Causal responsibility comes from the laws of physics and can happen in ways that were unpredictable to all involved, so no one would blame you.
Moral responsibility comes from what is reasonably foreseeable to us, what actions are considered reasonable in our society, and also from other people being reasonable (rather than e.g. super psychologically fragile, which isn’t my fault).
So, in short, in most situations, you shouldn’t do things that would coerce a typical person in our society. E.g. a parent shouldn’t yell at his kid (in a mean way rather than e.g. a communicating despite noise or distance way).
If you know someone well, you should generally also avoid doing things which you know that particular person dislikes. (And you can also do things to them that would coerce a typical person because you know they don’t mind or even like it.) But if their preferences place an unreasonable burden on you, then it’s generally not your job to keep them happy, though when people interact enough – e.g. family members living together – they sometimes ask/negotiate special, ongoing favors of each other.
I guess I knew this, but I wasn’t thinking about it when I wrote my question. I should have qualified the question more, but I don’t know how. I have a principle that tells me in what situations killing is wrong. It’s something like “killing is wrong unless it is done in response to or for the prevention of significant rights violations.” I have no such principle that tells me in what situations “coercing” is wrong.
Edit: edited the anti-killing principle to be more correct.
Let me describe the example I have in mind in more detail, so that you can explain why it doesn’t fit into “most situations.”
I think that the typical person who is at risk of getting fired from his job for consistently being late is going to feel coerced if you (the boss) threaten to fire him, no matter how nice you are about it. After threatening to fire him, he is going to have a new conflict between his preference to keep his job and his preference to e.g. stay up late playing video games. Furthermore, if you had taken a different course of action, e.g. if you decided to keep him on the job indefinitely even though his lateness is cutting into his productivity, then he would have no such conflict in his mind. You knowingly caused him to be in a coerced state, so you are causally responsible.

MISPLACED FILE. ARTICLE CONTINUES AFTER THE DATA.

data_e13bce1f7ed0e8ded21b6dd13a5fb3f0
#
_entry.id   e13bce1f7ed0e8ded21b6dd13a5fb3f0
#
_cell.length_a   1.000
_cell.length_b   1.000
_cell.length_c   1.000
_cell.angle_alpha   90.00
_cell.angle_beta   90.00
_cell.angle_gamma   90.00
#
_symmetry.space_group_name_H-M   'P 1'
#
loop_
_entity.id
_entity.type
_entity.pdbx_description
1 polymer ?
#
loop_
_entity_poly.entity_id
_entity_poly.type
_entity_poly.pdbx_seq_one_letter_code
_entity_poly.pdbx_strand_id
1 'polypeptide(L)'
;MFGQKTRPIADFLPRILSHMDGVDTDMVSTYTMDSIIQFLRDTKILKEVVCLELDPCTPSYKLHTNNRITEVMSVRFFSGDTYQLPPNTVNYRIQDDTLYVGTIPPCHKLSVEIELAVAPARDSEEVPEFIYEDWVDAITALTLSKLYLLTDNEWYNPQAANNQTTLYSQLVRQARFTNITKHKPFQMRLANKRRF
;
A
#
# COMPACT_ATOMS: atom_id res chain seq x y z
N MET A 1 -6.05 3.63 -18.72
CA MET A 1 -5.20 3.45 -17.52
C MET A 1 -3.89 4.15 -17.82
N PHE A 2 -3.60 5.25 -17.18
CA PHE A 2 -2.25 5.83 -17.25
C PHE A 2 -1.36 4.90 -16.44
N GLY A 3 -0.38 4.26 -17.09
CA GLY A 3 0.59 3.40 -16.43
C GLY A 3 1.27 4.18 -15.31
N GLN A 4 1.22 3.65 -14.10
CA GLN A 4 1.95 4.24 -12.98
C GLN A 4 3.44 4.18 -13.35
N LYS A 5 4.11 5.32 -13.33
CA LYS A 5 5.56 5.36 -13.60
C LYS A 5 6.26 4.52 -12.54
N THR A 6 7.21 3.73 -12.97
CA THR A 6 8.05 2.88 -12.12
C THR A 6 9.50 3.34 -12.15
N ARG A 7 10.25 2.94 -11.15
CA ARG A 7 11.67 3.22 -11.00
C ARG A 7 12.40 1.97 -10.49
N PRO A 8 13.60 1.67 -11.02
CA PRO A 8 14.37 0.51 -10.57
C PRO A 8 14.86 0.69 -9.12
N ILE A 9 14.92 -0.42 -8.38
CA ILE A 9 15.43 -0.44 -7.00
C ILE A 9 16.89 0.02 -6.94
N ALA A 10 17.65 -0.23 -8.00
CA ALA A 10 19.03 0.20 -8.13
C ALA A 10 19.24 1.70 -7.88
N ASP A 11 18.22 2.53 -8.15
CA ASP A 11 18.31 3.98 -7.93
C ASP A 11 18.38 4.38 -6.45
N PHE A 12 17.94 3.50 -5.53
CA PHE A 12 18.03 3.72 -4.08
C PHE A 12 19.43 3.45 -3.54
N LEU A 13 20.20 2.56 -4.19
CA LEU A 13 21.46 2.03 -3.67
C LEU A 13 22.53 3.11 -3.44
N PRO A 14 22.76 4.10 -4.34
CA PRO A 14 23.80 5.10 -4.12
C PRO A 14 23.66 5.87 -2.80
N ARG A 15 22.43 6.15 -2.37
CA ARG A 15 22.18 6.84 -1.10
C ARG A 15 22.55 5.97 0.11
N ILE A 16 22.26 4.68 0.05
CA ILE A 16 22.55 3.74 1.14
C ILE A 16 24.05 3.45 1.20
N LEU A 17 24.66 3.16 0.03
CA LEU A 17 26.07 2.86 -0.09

I guess you’d probably say that the boss didn’t coerce the employee here, because he isn’t morally responsible for the employee’s coerced state, since the employee brought it on himself by being unreasonable. But then in your definition, shouldn’t you have said “morally and causally”?
Basically use your existing understanding of when not to do stuff to people that they dislike.
The term is flexible and can contextually mean either one or both. This is typical, e.g. it’s how “scare” or “help” work.
In typical circumstances, I wouldn’t think the boss did something (morally) wrong. But if the employee felt bad about being told about the problem, then I might say that the boss (or his action) coerced the employee, because it was the main cause (for a local, short-term analysis). It sucks to be in that position. It’s unpleasant to play a causal role in something negative even if it’s not your fault. Reasonable bosses are aware of it and try to be reasonably nice about it (avoid saying it in a mean way, but also avoid saying it in a way that the employee interprets as weakness that he can take advantage of).
You can imagine the boss himself posting on a forum “I had to coerce an employee today; I think it was the right thing to do, and it was his actions that led to this, but it still sucked.” and then asking for some advice about how to handle it in e.g. a firm but nice way, or how to better avoid the problem coming up again in the future with anyone (better screening when hiring, better early warnings, better incentives, better training, whatever).
It’s similar to what he might write about “upset” or “disappoint” or “make feel bad” rather than “coerce”.
In some sense, the boss did not “upset” the employee. The employee upset himself, both psychologically at the time and also more generally by creating the situation. But in another sense, the boss did “upset” the employee. He did have a role in it that can be talked about.
I think what I’m saying fits common sense and tradition fairly well, but does not fit some of TCS’s unusual claims about what parents should do. Although I like some parts, I’m not really trying to defend TCS in general.
TCS material at times made it sound like all coercion comes from the malicious, intentional actions of other people. Or at least all initial coercion. Maybe once people have been coerced and become irrational, they may start coercing themselves, but they won’t coerce themselves the first time they’re coerced. And TCS further suggested basically that parents have all the power over their children, so all coercion of the child is the fault of the parents. Either they did it (usually it’s this, especially if you’re most concerned with when a child is first coerced so he’s not even 1 year old yet and his parents really dominate his life) or they failed to protect him properly (e.g. sent him to a coercive school – the parents bear a responsibility for exposing child to the danger of those coercive teachers without adequate help to deal with them safely).